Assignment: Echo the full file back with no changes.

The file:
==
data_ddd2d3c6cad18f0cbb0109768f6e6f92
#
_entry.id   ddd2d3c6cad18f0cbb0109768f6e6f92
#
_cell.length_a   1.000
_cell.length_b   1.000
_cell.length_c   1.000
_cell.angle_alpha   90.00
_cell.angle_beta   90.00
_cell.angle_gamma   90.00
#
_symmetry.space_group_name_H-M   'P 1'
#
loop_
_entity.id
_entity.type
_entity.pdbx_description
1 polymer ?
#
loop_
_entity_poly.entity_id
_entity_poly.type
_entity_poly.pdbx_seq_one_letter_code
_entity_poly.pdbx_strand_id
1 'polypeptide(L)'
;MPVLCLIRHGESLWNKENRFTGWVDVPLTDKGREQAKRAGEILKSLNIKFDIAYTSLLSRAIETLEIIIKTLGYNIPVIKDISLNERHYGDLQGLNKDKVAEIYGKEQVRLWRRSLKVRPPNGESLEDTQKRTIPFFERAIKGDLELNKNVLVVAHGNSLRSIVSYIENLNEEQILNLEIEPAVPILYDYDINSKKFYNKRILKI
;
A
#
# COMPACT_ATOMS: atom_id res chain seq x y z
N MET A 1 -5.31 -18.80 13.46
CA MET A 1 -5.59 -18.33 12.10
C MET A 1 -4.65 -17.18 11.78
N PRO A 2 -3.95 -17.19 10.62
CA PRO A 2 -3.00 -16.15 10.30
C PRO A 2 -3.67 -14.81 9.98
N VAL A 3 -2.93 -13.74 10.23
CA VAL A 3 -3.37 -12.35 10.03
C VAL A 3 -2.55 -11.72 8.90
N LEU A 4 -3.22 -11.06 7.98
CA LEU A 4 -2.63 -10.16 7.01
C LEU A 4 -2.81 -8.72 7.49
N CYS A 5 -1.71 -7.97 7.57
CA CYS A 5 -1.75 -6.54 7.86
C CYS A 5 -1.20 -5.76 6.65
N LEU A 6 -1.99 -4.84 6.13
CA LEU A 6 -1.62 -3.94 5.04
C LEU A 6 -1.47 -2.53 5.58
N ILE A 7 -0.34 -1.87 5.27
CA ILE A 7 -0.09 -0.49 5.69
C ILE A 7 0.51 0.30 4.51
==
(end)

data_ddd2d3c6cad18f0cbb0109768f6e6f92
#
_entry.id   ddd2d3c6cad18f0cbb0109768f6e6f92
#
_cell.length_a   1.000
_cell.length_b   1.000
_cell.length_c   1.000
_cell.angle_alpha   90.00
_cell.angle_beta   90.00
_cell.angle_gamma   90.00
#
_symmetry.space_group_name_H-M   'P 1'
#
loop_
_entity.id
_entity.type
_entity.pdbx_description
1 polymer ?
#
loop_
_entity_poly.entity_id
_entity_poly.type
_entity_poly.pdbx_seq_one_letter_code
_entity_poly.pdbx_strand_id
1 'polypeptide(L)'
;MPVLCLIRHGESLWNKENRFTGWVDVPLTDKGREQAKRAGEILKSLNIKFDIAYTSLLSRAIETLEIIIKTLGYNIPVIKDISLNERHYGDLQGLNKDKVAEIYGKEQVRLWRRSLKVRPPNGESLEDTQKRTIPFFERAIKGDLELNKNVLVVAHGNSLRSIVSYIENLNEEQILNLEIEPAVPILYDYDINSKKFYNKRILKI
;
A
#
# COMPACT_ATOMS: atom_id res chain seq x y z
N MET A 1 -5.31 -18.80 13.46
CA MET A 1 -5.59 -18.33 12.10
C MET A 1 -4.65 -17.18 11.78
N PRO A 2 -3.95 -17.19 10.62
CA PRO A 2 -3.00 -16.15 10.30
C PRO A 2 -3.67 -14.81 9.98
N VAL A 3 -2.93 -13.74 10.23
CA VAL A 3 -3.37 -12.35 10.03
C VAL A 3 -2.55 -11.72 8.90
N LEU A 4 -3.22 -11.06 7.98
CA LEU A 4 -2.63 -10.16 7.01
C LEU A 4 -2.81 -8.72 7.49
N CYS A 5 -1.71 -7.97 7.57
CA CYS A 5 -1.75 -6.54 7.86
C CYS A 5 -1.20 -5.76 6.65
N LEU A 6 -1.99 -4.84 6.13
CA LEU A 6 -1.62 -3.94 5.04
C LEU A 6 -1.47 -2.53 5.58
N ILE A 7 -0.34 -1.87 5.27
CA ILE A 7 -0.09 -0.49 5.69
C ILE A 7 0.51 0.30 4.51